The births shown are wonderful. One of the best births is the mom who talks about childbirth as a mother’s sacrifice. You might cringe because you start thinking here we go… “Birth is painful. Birth is a sacrifice. Birth is about a medal.” However, to our delight, this mother delivers within a pretty normal window for active labor, 26 hours, she’s birthing at home and the midwife says outright in a hospital she would have been given pitocin and c-sectioned by now. The great thing is the mom talking afterwards about enjoying that birth for its own challenge for her if not for any great spiritual or relaxing birth story.

This is a great contrast to the mom who I mentioned above with the vacuum baby who says not until closer to her due date and hiring a doula did she hear anyone talk about embracing contractions. Until then everyone talked about labor as a difficult thing. You really do get the full connection of the contrast between the two women’s births… some of the responsibility lies with women doing the work to face and/or overcome fears… some of the responsibility lies with careproviders’ attitudes about birth and their inability to provide humanized birth. It’s not only about medical vs. normal birth. It’s also about what women are told, have been told and how it’s still quite accidental for women to hear about birth as an enjoyable event in their lives.

The abuse survivor’s birth and another homebirth will make you cry. The very personalized births will leave you smiling and swaying with the moms. Very cool.

We can’t wait to share it with you and we hope to see you at our screenings!! Just check our “Birth Events Near You” page on this blog.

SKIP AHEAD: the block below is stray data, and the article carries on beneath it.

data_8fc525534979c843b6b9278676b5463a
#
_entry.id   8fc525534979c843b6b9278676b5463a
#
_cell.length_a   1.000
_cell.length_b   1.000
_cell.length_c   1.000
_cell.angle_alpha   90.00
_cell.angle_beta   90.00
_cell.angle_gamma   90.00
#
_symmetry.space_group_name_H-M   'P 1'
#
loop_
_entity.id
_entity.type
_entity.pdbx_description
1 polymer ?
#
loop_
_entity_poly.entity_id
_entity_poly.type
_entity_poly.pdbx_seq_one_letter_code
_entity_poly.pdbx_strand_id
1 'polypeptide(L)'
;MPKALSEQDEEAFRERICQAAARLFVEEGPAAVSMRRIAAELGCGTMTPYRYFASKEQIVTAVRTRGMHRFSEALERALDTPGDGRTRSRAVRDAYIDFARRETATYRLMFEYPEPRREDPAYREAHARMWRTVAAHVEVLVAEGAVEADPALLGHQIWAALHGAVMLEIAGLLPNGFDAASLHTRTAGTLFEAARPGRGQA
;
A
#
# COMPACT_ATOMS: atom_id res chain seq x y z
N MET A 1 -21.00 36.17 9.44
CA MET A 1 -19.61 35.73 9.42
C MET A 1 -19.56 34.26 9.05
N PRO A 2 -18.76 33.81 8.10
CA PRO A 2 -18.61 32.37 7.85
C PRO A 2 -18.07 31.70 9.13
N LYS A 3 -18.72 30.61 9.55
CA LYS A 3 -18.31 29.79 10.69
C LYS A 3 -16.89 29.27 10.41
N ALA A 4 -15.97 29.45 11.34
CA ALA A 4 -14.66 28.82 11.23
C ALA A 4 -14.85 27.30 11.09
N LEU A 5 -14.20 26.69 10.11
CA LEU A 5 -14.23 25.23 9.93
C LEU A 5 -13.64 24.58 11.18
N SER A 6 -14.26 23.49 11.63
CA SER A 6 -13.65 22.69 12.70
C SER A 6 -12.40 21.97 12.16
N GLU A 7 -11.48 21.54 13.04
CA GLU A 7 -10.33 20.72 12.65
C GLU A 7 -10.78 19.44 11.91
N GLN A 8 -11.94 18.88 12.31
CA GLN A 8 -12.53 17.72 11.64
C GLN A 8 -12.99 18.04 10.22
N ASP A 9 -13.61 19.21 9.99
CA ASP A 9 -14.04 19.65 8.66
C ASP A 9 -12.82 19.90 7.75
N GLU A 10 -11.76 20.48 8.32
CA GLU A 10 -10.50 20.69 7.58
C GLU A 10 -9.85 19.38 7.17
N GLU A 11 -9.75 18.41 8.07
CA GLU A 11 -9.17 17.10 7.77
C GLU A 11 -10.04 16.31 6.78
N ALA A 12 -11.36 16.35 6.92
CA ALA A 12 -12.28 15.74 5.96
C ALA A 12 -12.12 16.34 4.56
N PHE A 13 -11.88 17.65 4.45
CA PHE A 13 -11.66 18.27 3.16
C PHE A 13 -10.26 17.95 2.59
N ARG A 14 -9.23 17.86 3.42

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The cause of rising malpractice insurance for obstetricians is NOT that birth is risky. It’s that the medical model for birth care, also known as managed birth, is dangerous. We are not a nation of women and babies who need saving from labor. According to ACOG’s greatest supporter, Dr. Amy’s latest responses on who deserves to decide who is licensed to be a midwife in America, she considers anything less than a medical model midwife ~ highly managed by an obstetrician ~ a “second class” of midwife.

Let’s consider this: the average American believes primitive homes with dirt floors are unsanitary places to give birth, a clean source of water is vital for our health for consumption and bathing, a nation ought to have good farmland for producing healthy foods organic or otherwise, a nation ought to have cutting edge physician care options and everyone has the right to a free public education to the high school level.

If we are a nation of women for whom the majority live in clean homes with clean drinking water, are able to purchase nutritious foods and supplement with container gardening if not a full garden, are educated to a high school level minimum then why does America’s infant mortality rate rank only 0.19% better than Croatia? The American government is spending millions on health care and technology aimed at the minority and lower income population to close the disparity in maternal outcomes. American health insurance companies spend millions reimbursing for ultrasounds, screenings and diagnostic tests for genetic counseling and detecting babies with anomalies while they are in utero.